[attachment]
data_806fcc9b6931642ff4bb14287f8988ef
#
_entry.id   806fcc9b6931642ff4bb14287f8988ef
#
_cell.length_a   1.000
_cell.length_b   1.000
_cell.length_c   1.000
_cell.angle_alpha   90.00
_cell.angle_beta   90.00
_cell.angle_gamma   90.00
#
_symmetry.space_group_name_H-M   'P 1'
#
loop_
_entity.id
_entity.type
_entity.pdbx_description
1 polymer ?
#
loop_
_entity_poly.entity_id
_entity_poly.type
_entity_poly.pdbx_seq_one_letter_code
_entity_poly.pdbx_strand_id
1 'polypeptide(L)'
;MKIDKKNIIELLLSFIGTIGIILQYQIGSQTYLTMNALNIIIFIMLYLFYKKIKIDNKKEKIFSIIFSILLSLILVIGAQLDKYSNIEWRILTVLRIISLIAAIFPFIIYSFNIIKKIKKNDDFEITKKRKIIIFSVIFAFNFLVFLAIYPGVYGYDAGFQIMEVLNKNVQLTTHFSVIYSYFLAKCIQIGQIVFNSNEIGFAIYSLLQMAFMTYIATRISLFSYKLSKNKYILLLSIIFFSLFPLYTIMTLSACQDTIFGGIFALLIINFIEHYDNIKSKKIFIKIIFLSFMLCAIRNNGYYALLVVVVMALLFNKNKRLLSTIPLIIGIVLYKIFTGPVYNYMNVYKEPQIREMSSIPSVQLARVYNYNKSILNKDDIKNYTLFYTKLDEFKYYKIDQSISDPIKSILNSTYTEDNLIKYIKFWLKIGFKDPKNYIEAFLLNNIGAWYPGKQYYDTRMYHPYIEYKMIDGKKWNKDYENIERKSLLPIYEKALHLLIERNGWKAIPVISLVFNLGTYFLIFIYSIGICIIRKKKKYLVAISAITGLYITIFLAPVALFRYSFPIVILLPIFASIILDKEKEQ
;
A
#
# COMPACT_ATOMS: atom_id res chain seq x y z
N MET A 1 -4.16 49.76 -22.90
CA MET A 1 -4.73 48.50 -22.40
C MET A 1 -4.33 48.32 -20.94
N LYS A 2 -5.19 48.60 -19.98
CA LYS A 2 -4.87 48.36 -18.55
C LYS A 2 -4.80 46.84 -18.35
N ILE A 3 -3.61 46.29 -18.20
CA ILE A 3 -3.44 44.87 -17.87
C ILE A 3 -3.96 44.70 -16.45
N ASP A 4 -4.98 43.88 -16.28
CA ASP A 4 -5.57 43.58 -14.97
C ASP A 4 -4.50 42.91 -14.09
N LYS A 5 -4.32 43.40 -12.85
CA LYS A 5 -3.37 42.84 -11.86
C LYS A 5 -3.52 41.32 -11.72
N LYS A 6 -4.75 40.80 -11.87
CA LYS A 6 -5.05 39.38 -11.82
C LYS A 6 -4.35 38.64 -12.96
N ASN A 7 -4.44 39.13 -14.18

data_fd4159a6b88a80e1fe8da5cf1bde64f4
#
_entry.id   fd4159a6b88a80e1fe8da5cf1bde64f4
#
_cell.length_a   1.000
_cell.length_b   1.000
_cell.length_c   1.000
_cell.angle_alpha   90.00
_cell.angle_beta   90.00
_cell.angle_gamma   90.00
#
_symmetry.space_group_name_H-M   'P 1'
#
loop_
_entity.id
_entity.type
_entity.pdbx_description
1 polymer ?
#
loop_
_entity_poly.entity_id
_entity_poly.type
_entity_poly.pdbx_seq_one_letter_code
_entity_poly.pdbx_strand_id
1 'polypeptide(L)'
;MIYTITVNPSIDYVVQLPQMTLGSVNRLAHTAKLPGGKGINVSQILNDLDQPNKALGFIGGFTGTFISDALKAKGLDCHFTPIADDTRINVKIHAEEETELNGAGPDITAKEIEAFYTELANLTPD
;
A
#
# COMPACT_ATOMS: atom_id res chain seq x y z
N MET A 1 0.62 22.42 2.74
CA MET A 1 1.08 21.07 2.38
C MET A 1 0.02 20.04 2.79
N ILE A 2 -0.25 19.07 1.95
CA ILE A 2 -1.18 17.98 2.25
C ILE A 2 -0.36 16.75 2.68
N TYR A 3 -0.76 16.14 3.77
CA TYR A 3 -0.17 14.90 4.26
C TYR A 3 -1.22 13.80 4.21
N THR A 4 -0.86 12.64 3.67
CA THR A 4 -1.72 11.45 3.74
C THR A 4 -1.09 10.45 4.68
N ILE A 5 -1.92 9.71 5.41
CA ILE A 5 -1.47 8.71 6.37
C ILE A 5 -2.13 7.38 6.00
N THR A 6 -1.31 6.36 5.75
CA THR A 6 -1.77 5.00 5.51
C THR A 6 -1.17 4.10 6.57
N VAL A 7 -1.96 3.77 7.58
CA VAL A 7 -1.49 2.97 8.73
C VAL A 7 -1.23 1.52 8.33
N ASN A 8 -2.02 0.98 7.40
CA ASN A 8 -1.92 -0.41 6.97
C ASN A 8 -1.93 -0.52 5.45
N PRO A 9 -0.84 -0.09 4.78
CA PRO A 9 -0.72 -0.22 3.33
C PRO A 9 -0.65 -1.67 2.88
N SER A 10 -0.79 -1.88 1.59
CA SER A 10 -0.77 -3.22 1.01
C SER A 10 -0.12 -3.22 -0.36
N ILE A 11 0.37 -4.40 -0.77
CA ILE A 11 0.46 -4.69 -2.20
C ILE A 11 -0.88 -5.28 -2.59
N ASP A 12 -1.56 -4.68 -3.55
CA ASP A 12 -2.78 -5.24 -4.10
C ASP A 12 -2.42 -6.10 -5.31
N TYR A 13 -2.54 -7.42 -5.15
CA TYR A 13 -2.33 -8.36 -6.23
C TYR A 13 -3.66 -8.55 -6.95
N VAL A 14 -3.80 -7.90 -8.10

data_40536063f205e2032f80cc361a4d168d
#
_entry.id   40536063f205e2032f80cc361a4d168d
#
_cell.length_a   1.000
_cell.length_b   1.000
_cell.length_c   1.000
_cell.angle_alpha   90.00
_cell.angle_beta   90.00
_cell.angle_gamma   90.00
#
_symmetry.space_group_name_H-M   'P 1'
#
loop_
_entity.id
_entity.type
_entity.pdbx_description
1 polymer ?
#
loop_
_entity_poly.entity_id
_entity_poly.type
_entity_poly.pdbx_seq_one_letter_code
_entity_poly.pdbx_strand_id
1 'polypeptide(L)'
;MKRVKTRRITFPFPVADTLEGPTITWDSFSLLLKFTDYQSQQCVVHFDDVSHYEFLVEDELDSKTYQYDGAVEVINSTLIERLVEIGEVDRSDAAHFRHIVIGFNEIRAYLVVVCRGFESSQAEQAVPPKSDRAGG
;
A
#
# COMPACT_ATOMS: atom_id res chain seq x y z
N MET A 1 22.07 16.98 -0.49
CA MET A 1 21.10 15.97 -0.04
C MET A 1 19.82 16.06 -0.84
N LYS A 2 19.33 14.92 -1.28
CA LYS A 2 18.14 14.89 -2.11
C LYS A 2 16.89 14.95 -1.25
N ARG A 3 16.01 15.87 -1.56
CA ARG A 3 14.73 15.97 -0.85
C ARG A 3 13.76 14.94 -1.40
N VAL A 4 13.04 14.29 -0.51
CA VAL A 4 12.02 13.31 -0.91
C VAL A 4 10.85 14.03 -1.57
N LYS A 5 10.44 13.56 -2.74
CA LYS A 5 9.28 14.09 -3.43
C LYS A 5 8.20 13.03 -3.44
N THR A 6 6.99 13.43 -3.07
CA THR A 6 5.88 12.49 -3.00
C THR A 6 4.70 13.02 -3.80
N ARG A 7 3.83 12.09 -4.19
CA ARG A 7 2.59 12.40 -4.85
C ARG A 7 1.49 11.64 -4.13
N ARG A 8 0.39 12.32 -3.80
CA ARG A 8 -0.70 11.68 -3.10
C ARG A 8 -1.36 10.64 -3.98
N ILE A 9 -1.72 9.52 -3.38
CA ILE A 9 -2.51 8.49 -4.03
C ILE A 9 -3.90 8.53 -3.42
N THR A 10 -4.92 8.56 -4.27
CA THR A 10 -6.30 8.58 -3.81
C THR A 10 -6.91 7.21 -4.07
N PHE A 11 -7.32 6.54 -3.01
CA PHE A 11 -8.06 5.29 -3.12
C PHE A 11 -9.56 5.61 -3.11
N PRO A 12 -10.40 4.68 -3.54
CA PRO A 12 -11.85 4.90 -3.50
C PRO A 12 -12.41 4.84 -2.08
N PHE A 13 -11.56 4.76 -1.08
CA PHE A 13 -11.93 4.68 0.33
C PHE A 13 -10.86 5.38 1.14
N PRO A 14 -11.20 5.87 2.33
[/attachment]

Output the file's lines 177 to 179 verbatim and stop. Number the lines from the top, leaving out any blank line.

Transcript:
N THR A 10 -4.92 8.56 -4.27
CA THR A 10 -6.30 8.58 -3.81
C THR A 10 -6.91 7.21 -4.07